Mario Santana-Quintero, is an associate professor on Architectural Conservation and Sustainability at department of Civil and Environmental Engineering Carleton University. He is also the Director of the NSERC Create program “Engineering Students Supporting Heritage and Sustainability (HERITAGEENGINEERING)” based at the Carleton immersive Media Studio Lab (CIMS). He has an architectural degree, holding a master in conservation of historic buildings and towns and a PhD in Engineering from the R. Lemaire International Centre for Conservation (University of Leuven). He is also a guest professor at the Raymond Lemaire International Centre for Conservation (University of Leuven). These past years he has been teaching also at the Universidad Central de Venezuela, Universidad de Guadalajara (Mexico) and Universidad de Cuenca (Ecuador). In the past, he was a Professor at the University College St Lieven and lecturer at the University of Aachen RWTH and the Historic Preservation Programme at the University of Pennsylvania between 2006 and 2011. Along with his academic activities, he serves as ICOMOS Board member and he is the past president of the ICOMOS Scientific Committee on Heritage Documentation (CIPA). Furthermore, he has collaborated in several international projects in the field of heritage documentation for UNESCO, The Getty Conservation Institute, ICCROM, World Monuments Fund, UNDP, Welfare Association, and the Abu Dhabi Authority for Culture and Heritage.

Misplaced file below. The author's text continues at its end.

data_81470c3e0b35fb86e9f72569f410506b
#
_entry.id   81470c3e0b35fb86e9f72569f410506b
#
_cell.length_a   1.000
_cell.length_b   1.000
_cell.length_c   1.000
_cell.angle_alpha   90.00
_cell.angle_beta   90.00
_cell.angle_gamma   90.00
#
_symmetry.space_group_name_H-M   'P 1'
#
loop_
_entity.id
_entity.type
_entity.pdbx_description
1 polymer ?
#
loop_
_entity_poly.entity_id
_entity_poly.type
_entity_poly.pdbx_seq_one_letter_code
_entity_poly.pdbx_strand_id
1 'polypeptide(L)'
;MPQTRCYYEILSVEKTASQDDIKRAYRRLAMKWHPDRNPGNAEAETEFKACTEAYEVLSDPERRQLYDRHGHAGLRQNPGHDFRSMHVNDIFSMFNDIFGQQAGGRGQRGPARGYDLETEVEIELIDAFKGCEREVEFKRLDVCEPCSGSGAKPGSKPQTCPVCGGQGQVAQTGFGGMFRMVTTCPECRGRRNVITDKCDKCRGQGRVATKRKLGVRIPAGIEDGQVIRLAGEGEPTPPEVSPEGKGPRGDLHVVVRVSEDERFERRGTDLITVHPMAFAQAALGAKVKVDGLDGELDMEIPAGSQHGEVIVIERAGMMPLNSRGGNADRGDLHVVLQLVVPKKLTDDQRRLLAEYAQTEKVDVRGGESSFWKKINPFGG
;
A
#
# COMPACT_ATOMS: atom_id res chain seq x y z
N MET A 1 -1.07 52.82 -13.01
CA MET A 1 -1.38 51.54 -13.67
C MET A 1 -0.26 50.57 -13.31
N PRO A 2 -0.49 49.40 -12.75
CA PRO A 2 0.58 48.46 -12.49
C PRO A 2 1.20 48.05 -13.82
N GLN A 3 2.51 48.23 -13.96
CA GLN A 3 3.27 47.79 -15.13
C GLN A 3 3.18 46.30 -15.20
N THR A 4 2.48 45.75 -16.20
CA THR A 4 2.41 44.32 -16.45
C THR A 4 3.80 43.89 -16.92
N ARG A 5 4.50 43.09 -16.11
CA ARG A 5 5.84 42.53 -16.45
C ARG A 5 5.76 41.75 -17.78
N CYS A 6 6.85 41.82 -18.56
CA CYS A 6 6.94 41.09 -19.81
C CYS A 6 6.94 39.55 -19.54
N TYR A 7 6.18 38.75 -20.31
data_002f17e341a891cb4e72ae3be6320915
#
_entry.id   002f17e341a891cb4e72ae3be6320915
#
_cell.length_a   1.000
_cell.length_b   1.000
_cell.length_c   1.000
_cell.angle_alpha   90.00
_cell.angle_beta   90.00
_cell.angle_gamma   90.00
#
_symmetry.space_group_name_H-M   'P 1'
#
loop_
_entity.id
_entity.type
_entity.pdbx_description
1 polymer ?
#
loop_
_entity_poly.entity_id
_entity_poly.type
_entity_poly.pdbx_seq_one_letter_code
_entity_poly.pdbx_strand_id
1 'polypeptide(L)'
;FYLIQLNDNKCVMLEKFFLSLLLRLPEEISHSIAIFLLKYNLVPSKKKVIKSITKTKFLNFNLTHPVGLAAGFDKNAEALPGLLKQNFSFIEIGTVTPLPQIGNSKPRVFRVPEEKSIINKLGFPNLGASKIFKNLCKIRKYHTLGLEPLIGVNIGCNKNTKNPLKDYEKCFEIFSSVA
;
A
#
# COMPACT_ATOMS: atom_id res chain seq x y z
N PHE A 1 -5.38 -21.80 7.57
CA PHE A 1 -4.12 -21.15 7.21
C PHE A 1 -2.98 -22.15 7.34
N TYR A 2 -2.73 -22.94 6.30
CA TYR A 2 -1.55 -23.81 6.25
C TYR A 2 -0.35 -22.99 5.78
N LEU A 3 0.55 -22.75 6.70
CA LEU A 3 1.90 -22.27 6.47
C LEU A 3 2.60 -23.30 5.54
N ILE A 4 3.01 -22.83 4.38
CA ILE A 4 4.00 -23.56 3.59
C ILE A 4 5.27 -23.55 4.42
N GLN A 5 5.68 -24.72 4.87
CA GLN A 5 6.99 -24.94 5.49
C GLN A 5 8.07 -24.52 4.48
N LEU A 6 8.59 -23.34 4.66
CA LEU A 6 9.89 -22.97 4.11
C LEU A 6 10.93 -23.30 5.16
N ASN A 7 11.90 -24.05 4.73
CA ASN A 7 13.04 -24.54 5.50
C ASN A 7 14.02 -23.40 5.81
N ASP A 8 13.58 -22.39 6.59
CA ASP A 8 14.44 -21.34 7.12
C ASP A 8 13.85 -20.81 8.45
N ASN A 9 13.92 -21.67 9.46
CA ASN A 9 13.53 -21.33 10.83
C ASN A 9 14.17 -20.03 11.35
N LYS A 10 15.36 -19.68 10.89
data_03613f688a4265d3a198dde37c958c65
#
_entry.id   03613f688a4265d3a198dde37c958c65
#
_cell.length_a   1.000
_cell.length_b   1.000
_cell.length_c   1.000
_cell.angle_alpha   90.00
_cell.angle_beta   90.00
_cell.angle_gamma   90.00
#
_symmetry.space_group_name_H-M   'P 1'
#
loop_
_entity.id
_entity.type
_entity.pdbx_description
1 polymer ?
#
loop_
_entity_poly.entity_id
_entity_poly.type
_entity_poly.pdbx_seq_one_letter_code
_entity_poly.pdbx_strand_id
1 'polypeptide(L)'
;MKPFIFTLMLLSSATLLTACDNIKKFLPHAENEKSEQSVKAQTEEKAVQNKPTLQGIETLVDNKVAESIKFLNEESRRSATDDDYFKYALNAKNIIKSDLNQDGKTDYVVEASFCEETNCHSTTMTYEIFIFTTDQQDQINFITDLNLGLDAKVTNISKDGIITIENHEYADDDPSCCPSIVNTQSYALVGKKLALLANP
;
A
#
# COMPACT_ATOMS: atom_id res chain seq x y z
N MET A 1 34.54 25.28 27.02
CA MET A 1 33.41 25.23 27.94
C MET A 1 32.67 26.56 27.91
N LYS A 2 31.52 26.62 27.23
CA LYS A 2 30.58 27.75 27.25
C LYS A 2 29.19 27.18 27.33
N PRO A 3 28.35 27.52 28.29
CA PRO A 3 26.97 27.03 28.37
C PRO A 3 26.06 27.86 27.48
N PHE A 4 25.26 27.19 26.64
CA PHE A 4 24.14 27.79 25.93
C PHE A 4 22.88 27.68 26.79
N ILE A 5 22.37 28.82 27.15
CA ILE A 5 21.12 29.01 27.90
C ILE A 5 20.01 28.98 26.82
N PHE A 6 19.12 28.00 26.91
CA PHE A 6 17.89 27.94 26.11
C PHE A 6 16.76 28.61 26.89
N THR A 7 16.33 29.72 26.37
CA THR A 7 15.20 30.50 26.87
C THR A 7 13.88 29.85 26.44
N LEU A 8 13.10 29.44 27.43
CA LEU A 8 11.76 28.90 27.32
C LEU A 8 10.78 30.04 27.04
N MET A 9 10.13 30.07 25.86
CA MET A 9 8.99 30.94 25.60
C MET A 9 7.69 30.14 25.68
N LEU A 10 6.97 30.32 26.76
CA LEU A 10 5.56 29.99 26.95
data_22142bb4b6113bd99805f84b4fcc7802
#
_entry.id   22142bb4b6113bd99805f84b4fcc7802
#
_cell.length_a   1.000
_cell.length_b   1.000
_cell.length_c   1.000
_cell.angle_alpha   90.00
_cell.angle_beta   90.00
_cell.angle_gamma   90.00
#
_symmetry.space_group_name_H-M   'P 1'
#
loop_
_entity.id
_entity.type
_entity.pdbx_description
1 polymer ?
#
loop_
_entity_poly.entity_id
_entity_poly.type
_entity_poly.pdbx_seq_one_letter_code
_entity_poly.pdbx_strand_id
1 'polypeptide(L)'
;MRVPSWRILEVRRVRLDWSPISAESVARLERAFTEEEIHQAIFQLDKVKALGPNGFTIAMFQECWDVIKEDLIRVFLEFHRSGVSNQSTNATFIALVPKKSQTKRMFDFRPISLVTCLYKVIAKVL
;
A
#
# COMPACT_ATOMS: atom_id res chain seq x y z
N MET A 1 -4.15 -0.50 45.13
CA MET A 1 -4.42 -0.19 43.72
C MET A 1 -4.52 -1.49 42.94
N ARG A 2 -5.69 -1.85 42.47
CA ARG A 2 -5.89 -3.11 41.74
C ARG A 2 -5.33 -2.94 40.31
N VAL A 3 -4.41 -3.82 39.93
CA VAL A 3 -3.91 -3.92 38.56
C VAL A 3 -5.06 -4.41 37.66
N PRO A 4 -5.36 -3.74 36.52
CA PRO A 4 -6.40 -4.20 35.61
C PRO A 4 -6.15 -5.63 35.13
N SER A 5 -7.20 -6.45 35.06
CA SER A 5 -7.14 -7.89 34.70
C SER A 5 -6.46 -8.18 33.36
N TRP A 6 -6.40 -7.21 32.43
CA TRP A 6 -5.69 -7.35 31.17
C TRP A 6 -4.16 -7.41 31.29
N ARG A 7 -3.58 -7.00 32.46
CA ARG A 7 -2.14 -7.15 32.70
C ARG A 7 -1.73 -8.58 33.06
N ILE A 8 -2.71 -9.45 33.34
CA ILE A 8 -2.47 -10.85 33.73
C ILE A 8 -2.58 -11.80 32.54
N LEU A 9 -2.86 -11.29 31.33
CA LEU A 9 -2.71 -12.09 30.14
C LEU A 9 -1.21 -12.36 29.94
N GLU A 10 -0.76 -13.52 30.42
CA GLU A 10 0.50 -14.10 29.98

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The Nebraska State Capitol: A Case Study on the Continued Use of Digital Technology for Information Management and Analysis of an Iconic Historic Structure (Part 1 of 2)